Tears of joy for courageous Mirjana Lucic-Baroni

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Tears of joy for courageous Mirjana Lucic-Baroni
Mirjana Lucic-Baroni couldn't hold back the tears after defeating Karolina Pliskova to reach her first Grand Slam semifinal since 1999. (AP)

Melbourne - The Croat, a former teenage prodigy whose career was derailed by personal trauma, swept into the Australian Open last four


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Published: Wed 25 Jan 2017, 9:10 PM

Last updated: Wed 25 Jan 2017, 11:14 PM

Courageous Mirjana Lucic-Baroni wept tears of joy on Wednesday as she described making her first Grand Slam semifinal since Wimbledon in 1999 as "pure ecstasy".
The Croat, a former teenage prodigy whose career was derailed by personal trauma, swept into the Australian Open last four by upsetting fifth seed Karolina Pliskova 6-4, 3-6, 6-4 in a Rod Laver Arena epic.
The emotional win kept her fairytale tournament alive, and the 34-year-old is struggling to take it all in.
"I can't believe this. This is crazy. The only thing I can say is God is good. That's all I can say. I can't believe it. I feel a little bit in shock," she said, sobbing uncontrollably.
"To me, this is overwhelming. I will never forget this day and the last couple of weeks. This has truly made my life, and everything bad that happened, (it) has made it okay."
She added that winning was "pure ecstasy" after fearing she may not be able to continue after receiving treatment to a heavily strapped leg.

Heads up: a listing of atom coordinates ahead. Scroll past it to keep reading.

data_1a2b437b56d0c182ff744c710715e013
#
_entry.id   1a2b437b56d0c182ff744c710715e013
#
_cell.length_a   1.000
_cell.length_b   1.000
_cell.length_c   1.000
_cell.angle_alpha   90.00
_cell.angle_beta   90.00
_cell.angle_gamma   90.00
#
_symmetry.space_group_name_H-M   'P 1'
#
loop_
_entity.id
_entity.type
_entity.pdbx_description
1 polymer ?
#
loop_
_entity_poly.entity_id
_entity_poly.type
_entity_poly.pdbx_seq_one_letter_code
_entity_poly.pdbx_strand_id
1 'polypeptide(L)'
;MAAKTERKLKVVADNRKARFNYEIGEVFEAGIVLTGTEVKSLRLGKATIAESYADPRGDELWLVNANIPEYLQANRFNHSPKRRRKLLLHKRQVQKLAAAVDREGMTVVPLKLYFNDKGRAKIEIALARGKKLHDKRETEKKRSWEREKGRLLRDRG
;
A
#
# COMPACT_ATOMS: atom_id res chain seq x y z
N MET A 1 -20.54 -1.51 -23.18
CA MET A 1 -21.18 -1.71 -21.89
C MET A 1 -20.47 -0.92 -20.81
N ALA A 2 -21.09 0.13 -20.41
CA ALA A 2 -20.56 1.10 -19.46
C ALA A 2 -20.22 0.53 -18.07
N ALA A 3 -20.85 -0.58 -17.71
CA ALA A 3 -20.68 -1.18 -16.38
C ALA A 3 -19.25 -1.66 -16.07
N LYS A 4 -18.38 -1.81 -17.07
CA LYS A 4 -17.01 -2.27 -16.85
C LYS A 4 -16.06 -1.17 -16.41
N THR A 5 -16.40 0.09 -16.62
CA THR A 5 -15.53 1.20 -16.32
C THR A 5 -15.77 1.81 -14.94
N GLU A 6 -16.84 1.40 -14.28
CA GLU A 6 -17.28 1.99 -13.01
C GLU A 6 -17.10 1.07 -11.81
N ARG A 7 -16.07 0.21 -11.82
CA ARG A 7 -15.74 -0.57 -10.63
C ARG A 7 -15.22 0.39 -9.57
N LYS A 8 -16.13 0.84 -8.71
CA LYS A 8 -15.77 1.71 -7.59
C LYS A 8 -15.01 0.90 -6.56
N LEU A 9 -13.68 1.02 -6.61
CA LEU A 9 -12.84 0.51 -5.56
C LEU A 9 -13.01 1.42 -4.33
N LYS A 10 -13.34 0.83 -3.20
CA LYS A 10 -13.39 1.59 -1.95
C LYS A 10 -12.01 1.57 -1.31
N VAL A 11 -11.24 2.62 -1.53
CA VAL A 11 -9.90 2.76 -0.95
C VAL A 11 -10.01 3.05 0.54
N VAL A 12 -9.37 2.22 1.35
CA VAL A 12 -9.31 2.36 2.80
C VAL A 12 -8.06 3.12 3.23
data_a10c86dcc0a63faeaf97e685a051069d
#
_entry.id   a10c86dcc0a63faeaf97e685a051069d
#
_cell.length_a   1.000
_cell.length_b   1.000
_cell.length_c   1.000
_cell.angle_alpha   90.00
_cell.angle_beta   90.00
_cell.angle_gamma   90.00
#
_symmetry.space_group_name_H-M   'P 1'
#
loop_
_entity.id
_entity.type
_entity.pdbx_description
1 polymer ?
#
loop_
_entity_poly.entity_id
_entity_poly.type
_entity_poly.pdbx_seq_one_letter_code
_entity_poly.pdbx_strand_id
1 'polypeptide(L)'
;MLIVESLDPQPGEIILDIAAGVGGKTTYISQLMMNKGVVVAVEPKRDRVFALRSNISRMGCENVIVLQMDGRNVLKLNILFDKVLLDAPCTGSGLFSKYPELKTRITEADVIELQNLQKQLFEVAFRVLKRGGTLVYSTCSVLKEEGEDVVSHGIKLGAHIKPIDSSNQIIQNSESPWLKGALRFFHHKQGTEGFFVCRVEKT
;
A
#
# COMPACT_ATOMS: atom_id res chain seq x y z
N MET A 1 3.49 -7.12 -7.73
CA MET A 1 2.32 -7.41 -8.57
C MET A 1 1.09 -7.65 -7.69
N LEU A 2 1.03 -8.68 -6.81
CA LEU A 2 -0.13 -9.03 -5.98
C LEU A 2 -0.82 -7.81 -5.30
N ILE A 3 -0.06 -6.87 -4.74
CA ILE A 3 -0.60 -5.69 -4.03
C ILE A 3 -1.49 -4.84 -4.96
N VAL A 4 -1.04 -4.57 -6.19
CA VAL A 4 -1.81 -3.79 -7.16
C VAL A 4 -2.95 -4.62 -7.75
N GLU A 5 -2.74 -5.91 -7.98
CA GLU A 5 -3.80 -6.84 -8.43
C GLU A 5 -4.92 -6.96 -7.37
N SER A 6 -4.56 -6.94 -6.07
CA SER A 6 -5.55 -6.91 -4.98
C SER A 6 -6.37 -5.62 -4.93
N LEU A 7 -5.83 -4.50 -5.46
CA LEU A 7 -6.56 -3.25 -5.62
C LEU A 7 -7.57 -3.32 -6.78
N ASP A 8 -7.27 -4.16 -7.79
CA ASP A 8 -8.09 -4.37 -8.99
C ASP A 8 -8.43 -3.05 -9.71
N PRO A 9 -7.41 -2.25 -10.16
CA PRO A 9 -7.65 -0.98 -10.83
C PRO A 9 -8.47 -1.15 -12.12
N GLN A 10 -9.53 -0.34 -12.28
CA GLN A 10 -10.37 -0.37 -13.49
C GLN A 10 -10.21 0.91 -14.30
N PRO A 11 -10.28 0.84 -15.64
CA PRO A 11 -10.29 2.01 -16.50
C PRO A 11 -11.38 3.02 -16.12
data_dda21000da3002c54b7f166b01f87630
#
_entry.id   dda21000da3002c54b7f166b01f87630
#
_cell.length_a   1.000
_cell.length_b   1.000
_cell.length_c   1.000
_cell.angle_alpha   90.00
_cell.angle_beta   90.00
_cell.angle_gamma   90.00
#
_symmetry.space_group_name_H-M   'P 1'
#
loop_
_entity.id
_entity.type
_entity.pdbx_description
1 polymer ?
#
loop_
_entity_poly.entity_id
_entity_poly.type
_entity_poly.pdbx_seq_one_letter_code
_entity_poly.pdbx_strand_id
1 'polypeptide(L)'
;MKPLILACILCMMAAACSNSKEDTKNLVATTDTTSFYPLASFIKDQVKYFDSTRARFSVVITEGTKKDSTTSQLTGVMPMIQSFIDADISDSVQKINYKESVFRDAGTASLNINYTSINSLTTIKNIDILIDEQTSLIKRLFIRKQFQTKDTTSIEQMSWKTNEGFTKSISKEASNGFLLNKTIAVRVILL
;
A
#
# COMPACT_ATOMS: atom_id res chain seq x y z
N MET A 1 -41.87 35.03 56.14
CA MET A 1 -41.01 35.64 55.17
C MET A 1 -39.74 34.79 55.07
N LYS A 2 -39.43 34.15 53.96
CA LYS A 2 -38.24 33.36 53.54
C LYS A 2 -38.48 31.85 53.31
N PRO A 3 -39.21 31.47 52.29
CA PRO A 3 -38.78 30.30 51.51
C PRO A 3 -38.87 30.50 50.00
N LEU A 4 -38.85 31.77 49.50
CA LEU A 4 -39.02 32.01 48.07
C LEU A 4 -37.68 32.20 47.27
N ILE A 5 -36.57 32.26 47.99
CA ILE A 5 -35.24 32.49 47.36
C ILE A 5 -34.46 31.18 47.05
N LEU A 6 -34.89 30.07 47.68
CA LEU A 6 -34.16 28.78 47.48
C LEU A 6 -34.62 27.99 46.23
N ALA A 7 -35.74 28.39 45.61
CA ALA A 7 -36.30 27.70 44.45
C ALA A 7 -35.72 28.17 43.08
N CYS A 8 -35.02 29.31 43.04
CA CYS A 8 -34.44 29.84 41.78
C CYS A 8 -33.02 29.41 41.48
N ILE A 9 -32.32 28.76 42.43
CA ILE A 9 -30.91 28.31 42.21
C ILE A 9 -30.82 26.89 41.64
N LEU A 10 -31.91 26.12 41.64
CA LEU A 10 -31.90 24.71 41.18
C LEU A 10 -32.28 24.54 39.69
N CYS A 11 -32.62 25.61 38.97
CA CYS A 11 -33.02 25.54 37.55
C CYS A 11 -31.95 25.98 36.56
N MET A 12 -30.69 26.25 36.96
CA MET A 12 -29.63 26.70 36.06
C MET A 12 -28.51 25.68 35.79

"I started hurting pretty bad mid-match, especially towards the end. The fact that I was able to do it and so well at the end, I was really grateful," she said.
Next up is Serena Williams, who with sister Venus was among the crop of teen talents emerging at the same time as the Croat in the 1990s, along with Martina Hingis and Anna Kournikova.
They haven't played each other since the 1998 Wimbledon, and Williams said it was inspiring to see her old sparring partner come good again.
"I'm really happy for Mirjana. I was there when she first started," she said.
"To see her be able to never give up actually is super-inspiring to me. It's a wonderful story.
"At the end of the day, it really helps me to realise that you have to always go for your dreams. So I feel like it's just great."
Lucic-Baroni's comeback has been the feel-good story of the tournament, having dropped out of top-level tennis for most of the 2003-2010 period after fleeing an abusive father and suffering money and injury problems.
Seen as the next big thing when she made the 1999 Wimbledon semis as a 17-year-old, she has been waiting 18 years for another crack at a Grand Slam last four.
It also makes her the only Croatian woman to get so far at a major since her exploits at Wimbledon 18 years ago.
"This is what I've been dreaming about, this is what I've been training for," she said.
"At 34 years old, like I said before, I have a wonderful home. I'm happily married. I would be perfectly okay being at home enjoying my family.
"But I really knew deep down in my soul that I have these results in me. To now be here and actually live these moments, it's incredible."
Lucic-Baroni has spoken briefly in the past about the hardships she faced - a demanding father who dished out regular beatings, fleeing with her mother and siblings to the United States, and money and injury issues.
She has been reluctant to provide more insight in Melbourne, but admitted she was "broken for a few years" and suggested she may write a book about her experiences.
"I kind of want to be known as an amazing fighter, a person who persevered against everything, against all odds," she said.
"And that's what I take pride in. So I don't know. Who knows. We will see." 

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